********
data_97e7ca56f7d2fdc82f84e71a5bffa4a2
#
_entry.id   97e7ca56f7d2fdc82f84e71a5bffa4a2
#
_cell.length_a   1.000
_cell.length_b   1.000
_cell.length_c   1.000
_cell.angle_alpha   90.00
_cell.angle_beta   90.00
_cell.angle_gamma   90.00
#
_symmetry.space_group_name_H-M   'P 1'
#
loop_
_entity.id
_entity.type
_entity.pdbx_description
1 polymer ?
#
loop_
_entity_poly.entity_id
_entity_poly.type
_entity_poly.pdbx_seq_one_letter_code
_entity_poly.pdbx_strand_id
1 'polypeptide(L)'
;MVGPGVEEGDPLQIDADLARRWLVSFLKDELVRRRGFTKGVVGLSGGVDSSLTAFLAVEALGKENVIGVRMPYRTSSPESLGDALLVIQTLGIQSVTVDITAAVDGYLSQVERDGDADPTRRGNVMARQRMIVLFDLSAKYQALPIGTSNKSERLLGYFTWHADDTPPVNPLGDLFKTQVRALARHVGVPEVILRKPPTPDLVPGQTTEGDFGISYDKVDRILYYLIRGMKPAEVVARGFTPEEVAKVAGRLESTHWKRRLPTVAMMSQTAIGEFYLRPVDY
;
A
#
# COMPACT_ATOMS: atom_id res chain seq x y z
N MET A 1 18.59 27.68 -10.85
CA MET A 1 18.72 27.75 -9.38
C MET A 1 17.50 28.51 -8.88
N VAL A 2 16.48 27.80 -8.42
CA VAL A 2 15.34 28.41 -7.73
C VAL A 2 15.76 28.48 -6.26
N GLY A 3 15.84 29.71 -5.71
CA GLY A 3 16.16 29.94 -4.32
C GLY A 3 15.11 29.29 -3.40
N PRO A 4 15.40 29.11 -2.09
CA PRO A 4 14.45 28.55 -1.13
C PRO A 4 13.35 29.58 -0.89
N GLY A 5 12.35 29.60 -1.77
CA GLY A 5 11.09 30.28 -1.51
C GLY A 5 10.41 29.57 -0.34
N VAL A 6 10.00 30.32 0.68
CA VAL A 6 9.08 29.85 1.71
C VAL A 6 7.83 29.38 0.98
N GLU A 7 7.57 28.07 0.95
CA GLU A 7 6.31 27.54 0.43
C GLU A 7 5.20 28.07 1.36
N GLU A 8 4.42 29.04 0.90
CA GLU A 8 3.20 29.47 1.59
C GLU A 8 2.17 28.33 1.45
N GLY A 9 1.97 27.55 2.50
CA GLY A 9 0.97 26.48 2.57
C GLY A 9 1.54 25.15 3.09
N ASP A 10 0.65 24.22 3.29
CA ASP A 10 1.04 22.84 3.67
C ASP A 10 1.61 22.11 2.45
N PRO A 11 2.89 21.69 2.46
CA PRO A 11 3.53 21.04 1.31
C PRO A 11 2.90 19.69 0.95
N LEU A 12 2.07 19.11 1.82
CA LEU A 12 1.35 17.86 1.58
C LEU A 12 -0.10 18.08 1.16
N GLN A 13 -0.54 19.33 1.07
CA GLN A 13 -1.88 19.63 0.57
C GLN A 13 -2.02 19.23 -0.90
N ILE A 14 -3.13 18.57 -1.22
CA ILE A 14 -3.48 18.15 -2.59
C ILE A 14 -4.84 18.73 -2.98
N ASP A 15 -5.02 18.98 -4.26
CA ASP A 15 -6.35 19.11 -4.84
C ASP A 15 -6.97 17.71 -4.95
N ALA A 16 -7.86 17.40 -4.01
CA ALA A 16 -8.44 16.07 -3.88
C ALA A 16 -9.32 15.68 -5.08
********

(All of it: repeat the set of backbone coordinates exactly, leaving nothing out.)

data_97e7ca56f7d2fdc82f84e71a5bffa4a2
#
_entry.id   97e7ca56f7d2fdc82f84e71a5bffa4a2
#
_cell.length_a   1.000
_cell.length_b   1.000
_cell.length_c   1.000
_cell.angle_alpha   90.00
_cell.angle_beta   90.00
_cell.angle_gamma   90.00
#
_symmetry.space_group_name_H-M   'P 1'
#
loop_
_entity.id
_entity.type
_entity.pdbx_description
1 polymer ?
#
loop_
_entity_poly.entity_id
_entity_poly.type
_entity_poly.pdbx_seq_one_letter_code
_entity_poly.pdbx_strand_id
1 'polypeptide(L)'
;MVGPGVEEGDPLQIDADLARRWLVSFLKDELVRRRGFTKGVVGLSGGVDSSLTAFLAVEALGKENVIGVRMPYRTSSPESLGDALLVIQTLGIQSVTVDITAAVDGYLSQVERDGDADPTRRGNVMARQRMIVLFDLSAKYQALPIGTSNKSERLLGYFTWHADDTPPVNPLGDLFKTQVRALARHVGVPEVILRKPPTPDLVPGQTTEGDFGISYDKVDRILYYLIRGMKPAEVVARGFTPEEVAKVAGRLESTHWKRRLPTVAMMSQTAIGEFYLRPVDY
;
A
#
# COMPACT_ATOMS: atom_id res chain seq x y z
N MET A 1 18.59 27.68 -10.85
CA MET A 1 18.72 27.75 -9.38
C MET A 1 17.50 28.51 -8.88
N VAL A 2 16.48 27.80 -8.42
CA VAL A 2 15.34 28.41 -7.73
C VAL A 2 15.76 28.48 -6.26
N GLY A 3 15.84 29.71 -5.71
CA GLY A 3 16.16 29.94 -4.32
C GLY A 3 15.11 29.29 -3.40
N PRO A 4 15.40 29.11 -2.09
CA PRO A 4 14.45 28.55 -1.13
C PRO A 4 13.35 29.58 -0.89
N GLY A 5 12.35 29.60 -1.77
CA GLY A 5 11.09 30.28 -1.51
C GLY A 5 10.41 29.57 -0.34
N VAL A 6 10.00 30.32 0.68
CA VAL A 6 9.08 29.85 1.71
C VAL A 6 7.83 29.38 0.98
N GLU A 7 7.57 28.07 0.95
CA GLU A 7 6.31 27.54 0.43
C GLU A 7 5.20 28.07 1.36
N GLU A 8 4.42 29.04 0.90
CA GLU A 8 3.20 29.47 1.59
C GLU A 8 2.17 28.33 1.45
N GLY A 9 1.97 27.55 2.50
CA GLY A 9 0.97 26.48 2.57
C GLY A 9 1.54 25.15 3.09
N ASP A 10 0.65 24.22 3.29
CA ASP A 10 1.04 22.84 3.67
C ASP A 10 1.61 22.11 2.45
N PRO A 11 2.89 21.69 2.46
CA PRO A 11 3.53 21.04 1.31
C PRO A 11 2.90 19.69 0.95
N LEU A 12 2.07 19.11 1.82
CA LEU A 12 1.35 17.86 1.58
C LEU A 12 -0.10 18.08 1.16
N GLN A 13 -0.54 19.33 1.07
CA GLN A 13 -1.88 19.63 0.57
C GLN A 13 -2.02 19.23 -0.90
N ILE A 14 -3.13 18.57 -1.22
CA ILE A 14 -3.48 18.15 -2.59
C ILE A 14 -4.84 18.73 -2.98
N ASP A 15 -5.02 18.98 -4.26
CA ASP A 15 -6.35 19.11 -4.84
C ASP A 15 -6.97 17.71 -4.95
N ALA A 16 -7.86 17.40 -4.01
CA ALA A 16 -8.44 16.07 -3.88
C ALA A 16 -9.32 15.68 -5.08